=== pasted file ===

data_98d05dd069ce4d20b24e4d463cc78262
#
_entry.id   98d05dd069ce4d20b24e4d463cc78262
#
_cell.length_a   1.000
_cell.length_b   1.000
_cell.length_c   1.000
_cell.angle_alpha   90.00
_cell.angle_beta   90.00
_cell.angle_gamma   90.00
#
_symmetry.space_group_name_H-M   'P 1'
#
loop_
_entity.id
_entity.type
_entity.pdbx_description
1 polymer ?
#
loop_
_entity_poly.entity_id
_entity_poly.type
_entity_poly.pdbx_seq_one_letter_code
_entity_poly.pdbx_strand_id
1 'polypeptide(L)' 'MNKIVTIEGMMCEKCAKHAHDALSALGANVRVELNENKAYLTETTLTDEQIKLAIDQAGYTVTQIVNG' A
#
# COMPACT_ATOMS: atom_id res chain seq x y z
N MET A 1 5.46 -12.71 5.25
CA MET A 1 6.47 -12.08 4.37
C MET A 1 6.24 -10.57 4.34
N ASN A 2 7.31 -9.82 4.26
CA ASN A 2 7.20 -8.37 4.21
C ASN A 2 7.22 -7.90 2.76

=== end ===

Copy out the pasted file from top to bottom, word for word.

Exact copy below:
data_98d05dd069ce4d20b24e4d463cc78262
#
_entry.id   98d05dd069ce4d20b24e4d463cc78262
#
_cell.length_a   1.000
_cell.length_b   1.000
_cell.length_c   1.000
_cell.angle_alpha   90.00
_cell.angle_beta   90.00
_cell.angle_gamma   90.00
#
_symmetry.space_group_name_H-M   'P 1'
#
loop_
_entity.id
_entity.type
_entity.pdbx_description
1 polymer ?
#
loop_
_entity_poly.entity_id
_entity_poly.type
_entity_poly.pdbx_seq_one_letter_code
_entity_poly.pdbx_strand_id
1 'polypeptide(L)' 'MNKIVTIEGMMCEKCAKHAHDALSALGANVRVELNENKAYLTETTLTDEQIKLAIDQAGYTVTQIVNG' A
#
# COMPACT_ATOMS: atom_id res chain seq x y z
N MET A 1 5.46 -12.71 5.25
CA MET A 1 6.47 -12.08 4.37
C MET A 1 6.24 -10.57 4.34
N ASN A 2 7.31 -9.82 4.26
CA ASN A 2 7.20 -8.37 4.21
C ASN A 2 7.22 -7.90 2.76